Damian Tambini, LSE Professor in Media and Communications and government adviser, responds to the UK government’s pioneering proposals for new laws and an independent regulator, Ofweb, to make social media companies responsible for harms caused by content published on their platforms.
He reviews the Online Harms White Paper, endorsing the duty of care placed on internet companies toward their users, but warning against measures that will unduly chill free speech or damage media plurality.
Oxford media law researcher Roxana Radu sheds light on the algorithms that process the vast quantities of personal data held by social media companies, arguing that they are highly biased, enhancing existing societal inequalities and introducing new ones.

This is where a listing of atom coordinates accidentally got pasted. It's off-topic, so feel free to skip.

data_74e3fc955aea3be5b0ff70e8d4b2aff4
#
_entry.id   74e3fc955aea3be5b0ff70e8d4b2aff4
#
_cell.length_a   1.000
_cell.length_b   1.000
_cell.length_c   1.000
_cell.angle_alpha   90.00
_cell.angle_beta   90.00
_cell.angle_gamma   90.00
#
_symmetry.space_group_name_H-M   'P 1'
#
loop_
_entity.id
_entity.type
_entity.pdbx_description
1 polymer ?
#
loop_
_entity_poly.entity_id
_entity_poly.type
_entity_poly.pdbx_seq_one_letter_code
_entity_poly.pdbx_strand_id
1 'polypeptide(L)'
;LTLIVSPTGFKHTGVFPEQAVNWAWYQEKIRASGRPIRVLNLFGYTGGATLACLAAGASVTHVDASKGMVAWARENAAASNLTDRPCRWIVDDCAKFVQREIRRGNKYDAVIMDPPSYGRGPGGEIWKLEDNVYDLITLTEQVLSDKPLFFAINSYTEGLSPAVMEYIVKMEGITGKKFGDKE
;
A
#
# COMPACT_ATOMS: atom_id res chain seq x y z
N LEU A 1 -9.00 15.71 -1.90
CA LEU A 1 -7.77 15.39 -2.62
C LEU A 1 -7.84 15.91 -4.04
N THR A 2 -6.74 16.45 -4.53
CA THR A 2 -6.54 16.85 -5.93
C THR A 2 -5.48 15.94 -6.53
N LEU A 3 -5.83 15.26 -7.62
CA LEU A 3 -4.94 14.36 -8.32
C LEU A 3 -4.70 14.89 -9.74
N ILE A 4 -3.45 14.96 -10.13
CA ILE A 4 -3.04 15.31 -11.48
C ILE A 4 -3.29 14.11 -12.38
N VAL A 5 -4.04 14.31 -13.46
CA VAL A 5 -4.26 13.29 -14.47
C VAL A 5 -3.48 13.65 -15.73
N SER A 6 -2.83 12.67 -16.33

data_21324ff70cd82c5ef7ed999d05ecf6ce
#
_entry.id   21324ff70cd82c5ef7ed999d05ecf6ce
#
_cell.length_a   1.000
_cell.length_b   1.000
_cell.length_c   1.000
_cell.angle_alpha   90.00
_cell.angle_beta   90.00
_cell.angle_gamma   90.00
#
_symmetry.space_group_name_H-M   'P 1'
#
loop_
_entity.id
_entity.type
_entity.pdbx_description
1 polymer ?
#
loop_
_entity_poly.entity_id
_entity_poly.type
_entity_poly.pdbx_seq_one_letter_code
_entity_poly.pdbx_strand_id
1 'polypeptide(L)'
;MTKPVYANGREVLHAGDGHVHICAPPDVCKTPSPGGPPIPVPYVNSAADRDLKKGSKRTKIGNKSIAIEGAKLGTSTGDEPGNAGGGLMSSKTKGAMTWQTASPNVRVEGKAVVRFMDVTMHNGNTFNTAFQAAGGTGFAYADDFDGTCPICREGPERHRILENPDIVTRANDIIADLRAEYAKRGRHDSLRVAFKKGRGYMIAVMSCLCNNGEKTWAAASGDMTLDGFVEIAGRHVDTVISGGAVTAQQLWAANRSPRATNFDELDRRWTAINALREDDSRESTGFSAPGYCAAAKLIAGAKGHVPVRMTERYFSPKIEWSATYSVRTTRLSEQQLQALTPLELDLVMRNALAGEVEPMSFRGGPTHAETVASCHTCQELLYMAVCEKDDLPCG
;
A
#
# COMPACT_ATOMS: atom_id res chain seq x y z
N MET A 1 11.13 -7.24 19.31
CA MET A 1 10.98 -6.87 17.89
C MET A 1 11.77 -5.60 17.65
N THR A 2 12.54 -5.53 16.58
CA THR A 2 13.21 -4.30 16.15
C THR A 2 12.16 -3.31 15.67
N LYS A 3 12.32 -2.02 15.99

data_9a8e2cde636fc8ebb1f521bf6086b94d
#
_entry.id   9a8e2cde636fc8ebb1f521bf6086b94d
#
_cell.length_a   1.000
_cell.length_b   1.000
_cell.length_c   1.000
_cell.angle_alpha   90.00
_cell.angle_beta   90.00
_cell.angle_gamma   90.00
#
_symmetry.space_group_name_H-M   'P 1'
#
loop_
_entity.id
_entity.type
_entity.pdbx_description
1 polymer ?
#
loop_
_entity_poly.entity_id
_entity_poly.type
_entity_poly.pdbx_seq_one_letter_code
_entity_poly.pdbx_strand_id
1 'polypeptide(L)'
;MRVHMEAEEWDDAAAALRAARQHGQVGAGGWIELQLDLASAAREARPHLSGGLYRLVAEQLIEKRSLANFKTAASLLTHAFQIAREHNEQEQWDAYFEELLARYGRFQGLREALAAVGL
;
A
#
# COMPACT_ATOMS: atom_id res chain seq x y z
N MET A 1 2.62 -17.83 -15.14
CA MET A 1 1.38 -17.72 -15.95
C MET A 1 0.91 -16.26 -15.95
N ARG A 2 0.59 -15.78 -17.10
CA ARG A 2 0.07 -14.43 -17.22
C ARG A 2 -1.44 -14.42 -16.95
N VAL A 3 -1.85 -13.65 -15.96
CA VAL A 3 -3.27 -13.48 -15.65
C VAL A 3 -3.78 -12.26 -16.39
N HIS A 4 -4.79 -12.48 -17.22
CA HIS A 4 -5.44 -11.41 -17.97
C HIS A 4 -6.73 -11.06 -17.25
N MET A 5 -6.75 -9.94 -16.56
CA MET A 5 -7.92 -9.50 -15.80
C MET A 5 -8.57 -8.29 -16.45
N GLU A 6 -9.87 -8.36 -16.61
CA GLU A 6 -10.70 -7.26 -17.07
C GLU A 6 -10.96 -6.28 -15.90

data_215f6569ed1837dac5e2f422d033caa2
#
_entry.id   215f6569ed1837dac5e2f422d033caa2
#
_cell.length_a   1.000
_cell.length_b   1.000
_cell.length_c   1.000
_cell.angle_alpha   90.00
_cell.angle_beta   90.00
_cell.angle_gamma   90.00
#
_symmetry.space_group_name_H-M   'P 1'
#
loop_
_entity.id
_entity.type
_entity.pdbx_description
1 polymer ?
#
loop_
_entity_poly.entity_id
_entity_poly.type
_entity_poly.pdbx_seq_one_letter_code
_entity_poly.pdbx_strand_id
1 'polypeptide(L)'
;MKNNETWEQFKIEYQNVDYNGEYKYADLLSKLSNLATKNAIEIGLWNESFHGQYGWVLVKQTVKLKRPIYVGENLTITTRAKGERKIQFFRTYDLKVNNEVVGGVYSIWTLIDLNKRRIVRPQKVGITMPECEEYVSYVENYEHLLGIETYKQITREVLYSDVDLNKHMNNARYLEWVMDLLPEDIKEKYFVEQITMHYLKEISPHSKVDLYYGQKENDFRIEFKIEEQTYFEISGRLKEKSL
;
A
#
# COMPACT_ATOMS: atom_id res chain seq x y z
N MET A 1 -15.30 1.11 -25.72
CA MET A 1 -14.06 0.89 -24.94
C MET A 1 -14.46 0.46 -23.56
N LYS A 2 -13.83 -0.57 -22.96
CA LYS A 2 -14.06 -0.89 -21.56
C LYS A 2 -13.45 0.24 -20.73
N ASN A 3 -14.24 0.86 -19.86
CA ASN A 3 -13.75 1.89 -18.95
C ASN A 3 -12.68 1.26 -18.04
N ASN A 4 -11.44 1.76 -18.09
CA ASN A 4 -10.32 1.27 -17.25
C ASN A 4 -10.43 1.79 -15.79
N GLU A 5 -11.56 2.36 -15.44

She reviews the specific rights that might come from new phenomena in the digital age, such as the recently introduced ‘right to be forgotten’ whereby a Spanish lawyer won a legal case against Google to have information related to a past bankruptcy removed from search results of his name, on the grounds that it was harming his right to do business.
Jufang Wang, a former news editor in China and academic visitor at the BBC and Oxford University, offers insights into China’s news transformation and Internet governance, arguing that the Communist Party's new approach amounts to “state governance through platforms”.